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Testing a new course for change

Testing a new course for change

The 4Rs Youth Movement has just had its first pilot training and it proved to be a transformative experience for everyone involved. I had the opportunity to join twenty-six diverse young change leaders from aboriginal and non-aboriginal backgrounds at the YMCA Cedar Glen Outdoor Center to test the new 4Rs cross-cultural dialogue curriculum. We spent three and a half-days immersed in hands-on and experiential learning to sharpen our skills in order to start meaningful conversations and support reconciliation initiatives in our own communities. One of the goals for the weekend was to create safe spaces where difficult conversations can be had; this enabled the group to explore what reconciliation looks like to each of us, what it means to be an ally and what our personal motivations were for joining the Movement. The most emotionally compelling experience for the me was the KAIROS “Blanket Exercise” workshop facilitated by the Canadian Roots Exchange Youth Leaders. Through this carefully guided exercise, participants learned about the historical relationship between Canada and aboriginal peoples, and how those relationships can change into a positive one through initiatives like 4Rs.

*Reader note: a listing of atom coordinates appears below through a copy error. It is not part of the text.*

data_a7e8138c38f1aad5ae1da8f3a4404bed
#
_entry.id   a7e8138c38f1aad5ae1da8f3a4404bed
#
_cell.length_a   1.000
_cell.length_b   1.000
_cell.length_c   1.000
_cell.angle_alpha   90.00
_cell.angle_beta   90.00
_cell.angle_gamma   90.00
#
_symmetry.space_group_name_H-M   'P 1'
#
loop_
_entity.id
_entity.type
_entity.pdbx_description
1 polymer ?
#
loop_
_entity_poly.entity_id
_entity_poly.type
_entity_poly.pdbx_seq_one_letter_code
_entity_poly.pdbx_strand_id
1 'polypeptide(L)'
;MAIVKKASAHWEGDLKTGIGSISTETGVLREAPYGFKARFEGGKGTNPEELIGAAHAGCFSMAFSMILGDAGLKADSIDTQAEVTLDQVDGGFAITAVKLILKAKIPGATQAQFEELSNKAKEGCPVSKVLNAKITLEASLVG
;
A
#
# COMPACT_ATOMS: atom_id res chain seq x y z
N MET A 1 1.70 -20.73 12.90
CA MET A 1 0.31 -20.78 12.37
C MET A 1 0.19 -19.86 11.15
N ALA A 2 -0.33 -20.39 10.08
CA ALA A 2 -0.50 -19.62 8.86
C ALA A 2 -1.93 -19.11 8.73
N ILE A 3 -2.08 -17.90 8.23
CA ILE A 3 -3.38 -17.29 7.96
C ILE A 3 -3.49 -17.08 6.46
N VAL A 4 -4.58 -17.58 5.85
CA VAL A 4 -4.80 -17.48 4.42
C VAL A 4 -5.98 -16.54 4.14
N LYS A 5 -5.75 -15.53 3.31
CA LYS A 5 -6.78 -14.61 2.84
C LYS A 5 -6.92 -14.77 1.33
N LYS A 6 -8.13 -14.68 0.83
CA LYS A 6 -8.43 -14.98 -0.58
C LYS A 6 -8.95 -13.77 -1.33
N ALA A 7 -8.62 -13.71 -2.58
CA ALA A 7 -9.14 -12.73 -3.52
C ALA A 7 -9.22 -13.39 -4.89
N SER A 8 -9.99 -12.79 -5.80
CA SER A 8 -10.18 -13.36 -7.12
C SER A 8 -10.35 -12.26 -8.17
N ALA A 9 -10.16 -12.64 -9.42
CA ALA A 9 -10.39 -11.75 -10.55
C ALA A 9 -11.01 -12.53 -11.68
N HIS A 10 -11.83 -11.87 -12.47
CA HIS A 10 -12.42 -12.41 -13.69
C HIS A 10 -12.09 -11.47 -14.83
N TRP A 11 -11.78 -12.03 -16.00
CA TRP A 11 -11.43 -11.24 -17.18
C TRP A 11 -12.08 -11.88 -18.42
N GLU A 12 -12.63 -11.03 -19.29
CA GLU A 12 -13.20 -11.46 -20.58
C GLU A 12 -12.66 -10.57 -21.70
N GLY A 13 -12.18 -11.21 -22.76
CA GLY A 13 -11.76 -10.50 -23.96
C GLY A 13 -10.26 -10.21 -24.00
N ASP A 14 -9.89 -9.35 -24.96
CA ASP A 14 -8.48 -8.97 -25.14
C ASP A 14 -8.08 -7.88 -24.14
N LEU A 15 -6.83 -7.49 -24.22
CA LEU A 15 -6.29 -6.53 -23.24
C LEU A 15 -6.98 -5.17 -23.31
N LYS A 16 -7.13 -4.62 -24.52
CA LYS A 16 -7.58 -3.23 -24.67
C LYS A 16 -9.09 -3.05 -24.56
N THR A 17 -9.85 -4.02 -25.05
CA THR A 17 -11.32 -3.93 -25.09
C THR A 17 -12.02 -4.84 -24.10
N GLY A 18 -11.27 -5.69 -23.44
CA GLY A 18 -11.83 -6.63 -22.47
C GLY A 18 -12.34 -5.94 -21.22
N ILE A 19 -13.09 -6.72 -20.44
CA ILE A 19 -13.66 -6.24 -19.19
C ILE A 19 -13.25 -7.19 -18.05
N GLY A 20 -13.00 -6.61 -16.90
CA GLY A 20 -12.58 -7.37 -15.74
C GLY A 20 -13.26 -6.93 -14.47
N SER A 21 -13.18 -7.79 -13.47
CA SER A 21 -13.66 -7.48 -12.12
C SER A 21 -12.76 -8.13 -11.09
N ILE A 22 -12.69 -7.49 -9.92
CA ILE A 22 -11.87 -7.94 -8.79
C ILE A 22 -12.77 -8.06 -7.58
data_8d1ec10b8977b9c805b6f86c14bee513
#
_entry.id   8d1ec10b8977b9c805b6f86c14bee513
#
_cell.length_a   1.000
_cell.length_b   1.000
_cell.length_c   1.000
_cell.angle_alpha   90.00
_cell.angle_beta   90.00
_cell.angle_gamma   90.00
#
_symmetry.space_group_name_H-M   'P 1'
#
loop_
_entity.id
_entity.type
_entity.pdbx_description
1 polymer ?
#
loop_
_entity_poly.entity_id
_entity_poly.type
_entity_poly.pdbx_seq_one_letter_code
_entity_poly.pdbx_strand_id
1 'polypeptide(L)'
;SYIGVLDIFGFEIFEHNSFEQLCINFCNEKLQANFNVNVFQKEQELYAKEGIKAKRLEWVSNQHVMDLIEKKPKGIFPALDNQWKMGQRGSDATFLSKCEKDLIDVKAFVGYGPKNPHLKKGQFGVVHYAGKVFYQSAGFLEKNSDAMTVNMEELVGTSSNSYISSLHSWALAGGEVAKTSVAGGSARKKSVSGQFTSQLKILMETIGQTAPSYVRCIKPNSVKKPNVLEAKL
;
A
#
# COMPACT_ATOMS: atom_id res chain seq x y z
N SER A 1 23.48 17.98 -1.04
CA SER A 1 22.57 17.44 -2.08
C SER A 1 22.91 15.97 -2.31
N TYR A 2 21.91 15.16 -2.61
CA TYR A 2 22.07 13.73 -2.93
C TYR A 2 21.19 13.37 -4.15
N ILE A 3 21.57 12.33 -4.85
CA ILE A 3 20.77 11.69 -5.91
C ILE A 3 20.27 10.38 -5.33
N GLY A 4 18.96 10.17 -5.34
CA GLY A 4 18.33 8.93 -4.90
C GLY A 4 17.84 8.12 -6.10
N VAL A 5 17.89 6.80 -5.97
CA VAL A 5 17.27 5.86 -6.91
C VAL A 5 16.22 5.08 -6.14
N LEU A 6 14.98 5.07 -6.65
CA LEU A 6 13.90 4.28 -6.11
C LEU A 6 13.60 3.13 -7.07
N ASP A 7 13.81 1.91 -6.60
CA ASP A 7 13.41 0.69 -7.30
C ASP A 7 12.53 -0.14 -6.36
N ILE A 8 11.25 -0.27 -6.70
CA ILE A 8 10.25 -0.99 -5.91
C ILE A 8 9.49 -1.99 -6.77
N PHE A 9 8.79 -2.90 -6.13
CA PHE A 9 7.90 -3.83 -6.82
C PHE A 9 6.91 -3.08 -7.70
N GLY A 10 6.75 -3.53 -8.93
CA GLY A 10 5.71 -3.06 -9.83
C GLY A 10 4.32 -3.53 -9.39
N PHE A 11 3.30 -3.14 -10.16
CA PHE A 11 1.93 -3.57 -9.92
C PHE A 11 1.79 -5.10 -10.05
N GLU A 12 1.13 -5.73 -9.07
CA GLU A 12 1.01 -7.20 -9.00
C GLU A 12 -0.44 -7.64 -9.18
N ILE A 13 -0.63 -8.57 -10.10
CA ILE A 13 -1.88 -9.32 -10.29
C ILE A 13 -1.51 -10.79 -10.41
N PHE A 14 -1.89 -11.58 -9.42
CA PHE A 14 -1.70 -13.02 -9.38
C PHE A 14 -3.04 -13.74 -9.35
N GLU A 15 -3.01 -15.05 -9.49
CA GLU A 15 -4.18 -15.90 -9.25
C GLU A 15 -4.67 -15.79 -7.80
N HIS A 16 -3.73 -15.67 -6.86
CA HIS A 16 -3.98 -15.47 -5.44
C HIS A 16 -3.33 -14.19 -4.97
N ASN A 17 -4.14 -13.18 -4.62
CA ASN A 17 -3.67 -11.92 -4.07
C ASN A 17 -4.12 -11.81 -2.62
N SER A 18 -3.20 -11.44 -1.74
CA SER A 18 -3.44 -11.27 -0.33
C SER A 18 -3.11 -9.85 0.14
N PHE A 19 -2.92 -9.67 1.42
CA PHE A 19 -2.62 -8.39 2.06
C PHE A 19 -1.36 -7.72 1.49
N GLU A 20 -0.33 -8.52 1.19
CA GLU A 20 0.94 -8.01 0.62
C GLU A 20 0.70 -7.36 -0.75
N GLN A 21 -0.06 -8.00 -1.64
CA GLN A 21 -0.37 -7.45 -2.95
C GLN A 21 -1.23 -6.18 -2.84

The small group setting led to many deeply meaningful conversations that involved all members of the group. One participant used his Swiss Army knife to illustrate how privilege can be used either as a weapon that harms people or as a tool to help others. Another participant pointed out how resistance can be as simple as identifying as who you are, be it as an Innu, Metis, Cree or a two-spirited person. In a different discussion, conversations around the role of non-aboriginal change leaders in the Movement highlighted the fact that allies also need role models to guide them in supporting reconciliation initiatives. At the end of the training weekend, the young change leaders said they felt deeply connected with one another, which renewed their drive to reshape the relationship between aboriginal and non-aboriginal peoples in Canada.

Check out the photos from the training below: